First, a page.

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July 24, 2017

The Challenge of Avoiding Downward Mobility from the Upper Middle-Class

Headshot 3.13 cropcompressBy Karen Sternheimer

During a conversation with an acquaintance, a man in his 60s who has never been married and to my knowledge has no children, said that he didn’t think that mothers should have jobs if they were married and their husbands made a sufficient amount of income.

Specifically, he was talking about one of his co-workers, a married woman with teenaged kids who often discusses her family’s financial difficulties at work. My acquaintance didn’t understand why the family of four didn’t just move into a small apartment farther away from their office. He suggested that if one’s husband earns a good living, then a wife should stay home with the kids. He also presumed that her husband, a marketing manager, must make in “the high six figures,” so he couldn’t understand how they could possibly have any financial problems at all.

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July 17, 2017

From At-risk to At-Promise: Social Capital and Adult-Youth Relationships

Tigonzales IMG_2646 (1)By Teresa Irene Gonzales and Marilyn Barnes, recent graduate, Knox College

Every year, seniors at Knox College engage in a year long research project. In the fall term, students come up with a topic, write a literature review, refine their research question(s), and draft their IRB submission. During the winter term, the students collect data through ethnographic observations, interviews, surveys, and/or content analysis. In the spring students write their final research paper and present their findings to campus.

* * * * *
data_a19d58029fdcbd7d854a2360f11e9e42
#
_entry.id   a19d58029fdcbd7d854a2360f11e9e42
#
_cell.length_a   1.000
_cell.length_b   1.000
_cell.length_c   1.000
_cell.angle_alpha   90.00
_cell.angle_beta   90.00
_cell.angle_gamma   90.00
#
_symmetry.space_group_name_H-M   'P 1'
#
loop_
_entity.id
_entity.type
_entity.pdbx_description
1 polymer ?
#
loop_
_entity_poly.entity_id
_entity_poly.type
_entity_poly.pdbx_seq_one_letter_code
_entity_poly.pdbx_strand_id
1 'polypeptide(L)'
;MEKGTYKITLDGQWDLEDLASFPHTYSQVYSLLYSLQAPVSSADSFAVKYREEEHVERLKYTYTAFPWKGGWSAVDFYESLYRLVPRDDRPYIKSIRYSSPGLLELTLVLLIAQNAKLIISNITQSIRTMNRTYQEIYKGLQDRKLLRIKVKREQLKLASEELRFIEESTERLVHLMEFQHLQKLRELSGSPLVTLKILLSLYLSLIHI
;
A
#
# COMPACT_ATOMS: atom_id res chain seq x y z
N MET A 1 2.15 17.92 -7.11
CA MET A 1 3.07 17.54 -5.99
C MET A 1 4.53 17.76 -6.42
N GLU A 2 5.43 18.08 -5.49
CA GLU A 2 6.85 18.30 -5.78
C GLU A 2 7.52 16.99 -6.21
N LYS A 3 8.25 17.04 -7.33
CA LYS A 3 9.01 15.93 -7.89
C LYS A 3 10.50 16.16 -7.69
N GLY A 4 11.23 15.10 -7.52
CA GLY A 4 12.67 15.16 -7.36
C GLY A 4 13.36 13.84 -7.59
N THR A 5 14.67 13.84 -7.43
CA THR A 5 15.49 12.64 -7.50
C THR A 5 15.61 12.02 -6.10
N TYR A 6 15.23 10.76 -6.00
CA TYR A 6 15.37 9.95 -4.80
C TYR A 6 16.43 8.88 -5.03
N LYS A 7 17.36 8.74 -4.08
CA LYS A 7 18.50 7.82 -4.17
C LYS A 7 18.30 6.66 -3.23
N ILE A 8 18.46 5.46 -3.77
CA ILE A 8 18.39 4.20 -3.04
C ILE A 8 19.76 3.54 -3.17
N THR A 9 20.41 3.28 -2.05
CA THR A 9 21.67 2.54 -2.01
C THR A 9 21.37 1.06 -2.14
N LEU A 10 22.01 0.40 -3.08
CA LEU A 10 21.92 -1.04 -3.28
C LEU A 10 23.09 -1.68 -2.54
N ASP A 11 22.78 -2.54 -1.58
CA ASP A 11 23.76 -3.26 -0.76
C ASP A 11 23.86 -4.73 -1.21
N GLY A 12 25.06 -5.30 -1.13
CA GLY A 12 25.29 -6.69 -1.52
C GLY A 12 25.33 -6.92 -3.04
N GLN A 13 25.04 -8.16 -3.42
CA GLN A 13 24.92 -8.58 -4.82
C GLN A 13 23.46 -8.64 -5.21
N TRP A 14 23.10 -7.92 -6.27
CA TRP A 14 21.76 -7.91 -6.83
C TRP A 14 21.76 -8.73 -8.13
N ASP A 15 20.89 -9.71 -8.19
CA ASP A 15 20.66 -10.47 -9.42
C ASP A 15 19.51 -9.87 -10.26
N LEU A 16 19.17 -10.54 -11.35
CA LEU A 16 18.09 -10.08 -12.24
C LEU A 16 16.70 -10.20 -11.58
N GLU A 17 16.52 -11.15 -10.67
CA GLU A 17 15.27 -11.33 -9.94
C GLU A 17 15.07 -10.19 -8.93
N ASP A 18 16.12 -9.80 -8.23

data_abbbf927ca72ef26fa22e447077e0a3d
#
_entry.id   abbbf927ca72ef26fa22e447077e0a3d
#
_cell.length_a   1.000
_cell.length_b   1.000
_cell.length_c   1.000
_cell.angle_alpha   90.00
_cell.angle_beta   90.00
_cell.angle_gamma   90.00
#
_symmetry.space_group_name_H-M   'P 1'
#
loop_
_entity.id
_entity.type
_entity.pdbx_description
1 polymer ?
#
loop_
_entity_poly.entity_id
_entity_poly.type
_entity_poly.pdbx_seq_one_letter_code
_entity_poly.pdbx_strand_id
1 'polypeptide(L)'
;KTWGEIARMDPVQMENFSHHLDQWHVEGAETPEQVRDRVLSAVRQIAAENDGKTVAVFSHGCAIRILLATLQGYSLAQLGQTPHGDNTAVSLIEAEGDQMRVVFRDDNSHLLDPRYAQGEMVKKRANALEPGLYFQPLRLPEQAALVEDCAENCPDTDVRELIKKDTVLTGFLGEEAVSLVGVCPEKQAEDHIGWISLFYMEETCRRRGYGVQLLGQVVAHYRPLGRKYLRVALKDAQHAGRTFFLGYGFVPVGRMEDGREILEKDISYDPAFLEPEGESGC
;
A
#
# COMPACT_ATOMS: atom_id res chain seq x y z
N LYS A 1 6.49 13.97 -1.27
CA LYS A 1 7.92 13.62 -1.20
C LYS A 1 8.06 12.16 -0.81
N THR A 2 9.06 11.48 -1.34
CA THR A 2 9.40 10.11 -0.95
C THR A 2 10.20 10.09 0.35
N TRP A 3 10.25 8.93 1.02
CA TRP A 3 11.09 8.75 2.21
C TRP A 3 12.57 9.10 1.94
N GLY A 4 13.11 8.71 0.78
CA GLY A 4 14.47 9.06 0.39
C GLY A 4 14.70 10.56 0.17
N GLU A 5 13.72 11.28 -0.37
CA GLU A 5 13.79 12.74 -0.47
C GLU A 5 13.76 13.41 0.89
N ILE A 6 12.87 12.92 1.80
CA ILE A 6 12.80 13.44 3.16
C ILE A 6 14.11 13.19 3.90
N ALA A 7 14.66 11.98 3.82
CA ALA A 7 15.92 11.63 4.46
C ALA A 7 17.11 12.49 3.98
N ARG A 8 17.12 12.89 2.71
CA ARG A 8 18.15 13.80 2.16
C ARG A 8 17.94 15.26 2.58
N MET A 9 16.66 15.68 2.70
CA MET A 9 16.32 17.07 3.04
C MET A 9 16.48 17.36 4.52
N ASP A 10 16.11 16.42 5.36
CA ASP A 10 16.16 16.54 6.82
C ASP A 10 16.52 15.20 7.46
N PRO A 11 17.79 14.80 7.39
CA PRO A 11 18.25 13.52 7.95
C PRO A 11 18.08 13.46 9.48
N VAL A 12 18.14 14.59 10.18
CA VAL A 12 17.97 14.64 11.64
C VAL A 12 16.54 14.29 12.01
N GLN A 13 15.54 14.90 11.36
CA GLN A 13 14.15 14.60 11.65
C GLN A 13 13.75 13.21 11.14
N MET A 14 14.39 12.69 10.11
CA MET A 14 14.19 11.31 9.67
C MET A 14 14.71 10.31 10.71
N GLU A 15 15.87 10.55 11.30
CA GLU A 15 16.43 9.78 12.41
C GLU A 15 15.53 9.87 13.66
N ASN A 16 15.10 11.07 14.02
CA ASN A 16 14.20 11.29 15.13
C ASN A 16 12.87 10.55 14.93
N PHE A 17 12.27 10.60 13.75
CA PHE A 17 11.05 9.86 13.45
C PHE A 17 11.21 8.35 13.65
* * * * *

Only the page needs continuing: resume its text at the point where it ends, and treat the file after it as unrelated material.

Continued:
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June 19, 2017

How Sociology Majors Prepare for the Labor Force

Headshot 3.13 cropcompressBy Karen Sternheimer

Every year, students ask me what kinds of jobs they might get with a degree in sociology. In today’s job market, a major is not typically direct vocational training, preparing you for a specific field, but instead a major allows students to develop skill sets that translate into the work force. Sociology provides students with the chance to develop many of these important skills.

In 2015, the American Association of Colleges and Universities (AACU) published the results of a survey on how well prepared college graduates are for the labor market. The survey asked recent graduates how they rated themselves on a variety of skills, and also asked employers how they recent graduates on these same skills. Students consistently rated themselves higher than employers on each skill.

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May 29, 2017

Technology and Jobs: More of One, Less of the Other?

RaskoffBy Sally Raskoff

A student and I were chatting in my office, and she mentioned that she had just applied for five jobs but was concerned about the interviews. I assumed that these interviews were in-person and face-to-face with another human being. She quickly corrected me and shared that these were virtual interviews, and how she found talking into the computer somewhat difficult.

The five jobs she applied for were all using an online platform that uses live and recorded video to prescreening candidate and conduct job interviews. Their Google ad specifically sells them as a way “to make [Human Resource]’s life easier.”

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May 08, 2017

A Day in the Life of One Sociologist

Headshot 3.13 cropcompressBy Karen Sternheimer

One of the best questions to ask if you are thinking about a future career is how someone in that career spends their day. One of our readers recently posted an “Ask a Sociologist” question about what a typical day is like for sociologists.

There is no one-size-fits all answer to this question, since there are a number of different ways that sociologists spend their time, which varies based on the specific kind of position one holds. Many sociologists work in academic settings or for organizations where they primarily conduct research (such as a government agency, a "think tank" or in private industries).